Dr. Ther Aung is an environmental health scientist from Myanmar. She conducts research at the intersection of energy, air pollution, and health as energy production and use are the largest man-made sources of air pollution, and hence energy and air quality are intricately linked with implications on human health and climate. She draws methods from exposure science, epidemiology, and quantitative social science to study impacts of energy poverty and energy transition on air quality, chronic diseases, and quality of life.

Her current and past research activities have included evaluating large-scale energy intervention programs to evaluate air pollution exposures, health outcomes and time use impacts in India, Malawi and Myanmar. Ultimately, she is interested in contributing to evidence-based program and policy development. In India, she worked with public health and rural development practitioners, and environmental engineers from India, the U.S. and Canada to implement a randomized controlled study to assess whether a carbon-financed cookstove intervention in India provided health and other social benefits for women. Dr. Aung’s analyses on climate and health relevant air pollutants and blood pressure of women informed scientific literature as well as practitioners on the importance of testing technologies in the field and the need to align climate-financed cookstove interventions with international health guidelines.

Dr. Aung currently leads a study in Myanmar funded by the National Geographic Society to investigate determinants of urban energy poverty and air pollution exposures in informal settlement populations in Yangon. She initiated citizen science air monitoring activities with youths and community members to raise awareness and engage urban planners and policy makers to advocate for healthy and sustainable urban development in one of the fastest growing cities in Southeast Asia.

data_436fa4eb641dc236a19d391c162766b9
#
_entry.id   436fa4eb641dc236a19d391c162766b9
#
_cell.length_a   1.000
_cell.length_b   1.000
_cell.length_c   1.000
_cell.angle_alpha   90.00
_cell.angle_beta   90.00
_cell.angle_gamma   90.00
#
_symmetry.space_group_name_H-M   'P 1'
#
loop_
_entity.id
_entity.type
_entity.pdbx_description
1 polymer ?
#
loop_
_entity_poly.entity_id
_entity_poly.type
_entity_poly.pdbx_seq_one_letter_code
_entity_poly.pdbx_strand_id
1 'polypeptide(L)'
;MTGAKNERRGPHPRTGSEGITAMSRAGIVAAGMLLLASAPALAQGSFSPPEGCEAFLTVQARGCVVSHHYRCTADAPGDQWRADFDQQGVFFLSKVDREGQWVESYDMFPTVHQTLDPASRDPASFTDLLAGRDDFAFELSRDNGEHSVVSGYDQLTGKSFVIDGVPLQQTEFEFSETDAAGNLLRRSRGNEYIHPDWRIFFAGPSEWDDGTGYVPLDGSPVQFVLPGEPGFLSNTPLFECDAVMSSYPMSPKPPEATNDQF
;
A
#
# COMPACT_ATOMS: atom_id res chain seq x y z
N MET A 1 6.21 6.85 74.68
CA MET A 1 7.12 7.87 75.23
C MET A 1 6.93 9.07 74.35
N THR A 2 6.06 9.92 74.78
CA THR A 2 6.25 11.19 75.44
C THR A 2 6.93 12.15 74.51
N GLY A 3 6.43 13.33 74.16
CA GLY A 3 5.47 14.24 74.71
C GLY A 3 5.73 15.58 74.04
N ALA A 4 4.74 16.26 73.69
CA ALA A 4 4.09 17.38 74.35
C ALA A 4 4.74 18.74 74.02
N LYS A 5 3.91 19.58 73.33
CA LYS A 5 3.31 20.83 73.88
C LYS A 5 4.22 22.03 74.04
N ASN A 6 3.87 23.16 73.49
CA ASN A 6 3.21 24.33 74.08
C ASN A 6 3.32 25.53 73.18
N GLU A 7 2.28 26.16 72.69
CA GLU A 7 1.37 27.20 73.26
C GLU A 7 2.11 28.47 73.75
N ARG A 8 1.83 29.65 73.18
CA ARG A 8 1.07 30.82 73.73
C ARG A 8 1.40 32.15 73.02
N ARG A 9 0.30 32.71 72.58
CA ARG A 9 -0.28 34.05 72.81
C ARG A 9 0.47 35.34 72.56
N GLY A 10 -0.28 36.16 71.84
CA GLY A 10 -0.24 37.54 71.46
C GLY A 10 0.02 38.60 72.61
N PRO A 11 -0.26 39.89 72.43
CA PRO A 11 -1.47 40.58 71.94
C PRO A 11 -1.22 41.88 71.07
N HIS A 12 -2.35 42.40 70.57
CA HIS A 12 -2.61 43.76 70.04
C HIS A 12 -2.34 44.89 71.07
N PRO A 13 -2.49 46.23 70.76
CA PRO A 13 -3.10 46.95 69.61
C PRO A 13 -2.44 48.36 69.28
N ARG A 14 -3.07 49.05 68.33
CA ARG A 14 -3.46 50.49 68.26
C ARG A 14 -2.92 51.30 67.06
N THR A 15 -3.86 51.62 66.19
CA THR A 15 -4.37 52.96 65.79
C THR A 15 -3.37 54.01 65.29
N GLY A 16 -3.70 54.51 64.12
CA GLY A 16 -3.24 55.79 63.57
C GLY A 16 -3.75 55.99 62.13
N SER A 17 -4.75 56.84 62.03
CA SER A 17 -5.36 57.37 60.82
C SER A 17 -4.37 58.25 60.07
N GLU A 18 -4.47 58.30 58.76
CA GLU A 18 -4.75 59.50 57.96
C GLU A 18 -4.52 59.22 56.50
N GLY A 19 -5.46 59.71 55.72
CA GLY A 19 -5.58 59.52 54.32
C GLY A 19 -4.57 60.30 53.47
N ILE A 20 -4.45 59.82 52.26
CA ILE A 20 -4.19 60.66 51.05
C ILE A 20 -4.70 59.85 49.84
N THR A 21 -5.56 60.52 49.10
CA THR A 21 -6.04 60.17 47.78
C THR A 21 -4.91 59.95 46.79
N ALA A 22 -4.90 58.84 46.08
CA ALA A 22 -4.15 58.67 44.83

Dr. Aung and her collaborators recently launched a new research study on solar mini-grid roll out programs in Myanmar with aims to investigate whether benefits from mini-grid electrification are equitably distributed across gender, and if gender empowerment contributes to sustainability of rural mini-grid initiatives. The research will inform the Myanmar government’s National Electrification Plan that aims to electrify all households by 2030.

Dr. Aung received her Ph.D. in Resources, Environment and Sustainability from the University of British Columbia in Canada and a master’s in Environmental and Occupational Hygiene from Johns Hopkins Bloomberg School of Public Health. She is currently working as Postdoctoral Research Fellow at the University of North Carolina at Chapel Hill in the U.S.A.